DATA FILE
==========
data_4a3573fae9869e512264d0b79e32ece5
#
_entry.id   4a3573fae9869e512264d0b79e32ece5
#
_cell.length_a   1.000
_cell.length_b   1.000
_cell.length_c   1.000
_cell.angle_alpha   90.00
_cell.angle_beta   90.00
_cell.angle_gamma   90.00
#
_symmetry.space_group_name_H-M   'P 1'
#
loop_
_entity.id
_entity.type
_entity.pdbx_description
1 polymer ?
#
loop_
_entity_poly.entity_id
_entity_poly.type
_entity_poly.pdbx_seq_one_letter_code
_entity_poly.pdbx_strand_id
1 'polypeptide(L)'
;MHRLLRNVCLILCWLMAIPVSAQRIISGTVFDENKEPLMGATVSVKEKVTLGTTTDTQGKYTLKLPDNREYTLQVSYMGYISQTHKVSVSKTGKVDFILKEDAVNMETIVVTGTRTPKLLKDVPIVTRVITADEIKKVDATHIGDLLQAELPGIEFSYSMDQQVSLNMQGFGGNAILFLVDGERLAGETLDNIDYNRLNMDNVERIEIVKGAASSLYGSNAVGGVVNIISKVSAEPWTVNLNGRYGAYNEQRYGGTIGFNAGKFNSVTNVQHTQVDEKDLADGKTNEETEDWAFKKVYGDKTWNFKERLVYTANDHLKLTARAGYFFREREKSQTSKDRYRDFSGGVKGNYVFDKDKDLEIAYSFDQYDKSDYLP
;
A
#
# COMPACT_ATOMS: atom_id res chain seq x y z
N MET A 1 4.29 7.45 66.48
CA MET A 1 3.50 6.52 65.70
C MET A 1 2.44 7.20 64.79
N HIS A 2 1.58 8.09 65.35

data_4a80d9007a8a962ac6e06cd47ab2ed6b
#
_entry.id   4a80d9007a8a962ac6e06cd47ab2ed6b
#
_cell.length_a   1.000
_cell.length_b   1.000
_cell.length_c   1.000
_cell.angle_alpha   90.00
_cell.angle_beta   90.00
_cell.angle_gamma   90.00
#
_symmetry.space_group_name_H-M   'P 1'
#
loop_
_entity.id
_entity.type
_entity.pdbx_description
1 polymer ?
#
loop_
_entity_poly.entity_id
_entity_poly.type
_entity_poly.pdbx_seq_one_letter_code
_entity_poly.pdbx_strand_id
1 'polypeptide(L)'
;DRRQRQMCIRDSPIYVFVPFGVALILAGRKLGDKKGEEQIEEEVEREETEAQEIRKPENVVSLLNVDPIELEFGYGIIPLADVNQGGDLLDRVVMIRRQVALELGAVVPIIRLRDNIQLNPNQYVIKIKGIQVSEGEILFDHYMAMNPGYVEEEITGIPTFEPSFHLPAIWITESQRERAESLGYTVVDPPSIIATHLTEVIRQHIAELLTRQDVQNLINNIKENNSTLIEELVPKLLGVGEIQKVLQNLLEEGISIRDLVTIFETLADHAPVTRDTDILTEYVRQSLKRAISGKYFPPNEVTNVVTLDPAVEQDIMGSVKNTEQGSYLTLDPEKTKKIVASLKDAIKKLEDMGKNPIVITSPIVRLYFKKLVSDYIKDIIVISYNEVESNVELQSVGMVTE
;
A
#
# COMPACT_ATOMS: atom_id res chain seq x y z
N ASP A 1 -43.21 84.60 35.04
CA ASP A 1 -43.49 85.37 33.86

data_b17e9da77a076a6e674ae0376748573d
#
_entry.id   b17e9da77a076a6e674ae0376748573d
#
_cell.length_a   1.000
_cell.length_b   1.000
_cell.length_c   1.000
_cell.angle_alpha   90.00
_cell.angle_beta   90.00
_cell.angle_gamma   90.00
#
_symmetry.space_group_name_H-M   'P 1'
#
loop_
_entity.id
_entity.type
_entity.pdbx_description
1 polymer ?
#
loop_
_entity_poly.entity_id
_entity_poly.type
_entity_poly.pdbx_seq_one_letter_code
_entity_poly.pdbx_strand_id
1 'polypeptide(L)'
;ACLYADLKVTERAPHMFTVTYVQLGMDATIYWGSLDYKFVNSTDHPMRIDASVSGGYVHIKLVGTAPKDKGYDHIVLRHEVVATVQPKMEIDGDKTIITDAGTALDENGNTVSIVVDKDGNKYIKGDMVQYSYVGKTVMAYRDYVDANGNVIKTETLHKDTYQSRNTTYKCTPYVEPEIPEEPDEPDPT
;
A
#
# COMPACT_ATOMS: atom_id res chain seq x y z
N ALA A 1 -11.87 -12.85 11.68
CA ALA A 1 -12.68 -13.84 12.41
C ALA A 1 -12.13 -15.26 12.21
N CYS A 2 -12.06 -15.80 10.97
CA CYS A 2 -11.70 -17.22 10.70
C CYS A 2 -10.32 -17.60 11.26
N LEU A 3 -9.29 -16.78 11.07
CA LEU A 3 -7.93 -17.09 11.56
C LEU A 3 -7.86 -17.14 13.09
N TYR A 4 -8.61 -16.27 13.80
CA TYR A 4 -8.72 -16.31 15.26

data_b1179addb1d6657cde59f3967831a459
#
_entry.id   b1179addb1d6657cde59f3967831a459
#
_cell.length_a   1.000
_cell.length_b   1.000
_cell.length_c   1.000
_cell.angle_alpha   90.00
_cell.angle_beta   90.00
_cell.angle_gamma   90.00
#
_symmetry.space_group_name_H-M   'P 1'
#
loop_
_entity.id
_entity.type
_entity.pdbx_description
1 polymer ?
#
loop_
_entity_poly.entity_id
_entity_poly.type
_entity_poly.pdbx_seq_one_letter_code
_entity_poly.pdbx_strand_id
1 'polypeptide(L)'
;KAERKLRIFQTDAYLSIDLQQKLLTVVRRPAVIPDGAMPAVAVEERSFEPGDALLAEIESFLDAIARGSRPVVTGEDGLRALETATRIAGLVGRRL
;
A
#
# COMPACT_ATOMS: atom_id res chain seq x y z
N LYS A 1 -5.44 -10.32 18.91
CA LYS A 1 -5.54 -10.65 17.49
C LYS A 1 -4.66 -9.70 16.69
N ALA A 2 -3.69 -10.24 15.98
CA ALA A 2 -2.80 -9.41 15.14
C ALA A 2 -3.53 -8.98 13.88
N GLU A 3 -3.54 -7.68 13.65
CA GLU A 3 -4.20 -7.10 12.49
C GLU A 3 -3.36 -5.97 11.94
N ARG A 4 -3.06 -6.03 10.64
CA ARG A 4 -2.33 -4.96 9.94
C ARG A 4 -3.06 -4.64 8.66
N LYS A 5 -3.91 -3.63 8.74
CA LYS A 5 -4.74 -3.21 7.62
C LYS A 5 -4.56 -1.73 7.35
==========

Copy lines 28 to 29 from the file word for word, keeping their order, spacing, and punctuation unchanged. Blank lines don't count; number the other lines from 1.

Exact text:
A
#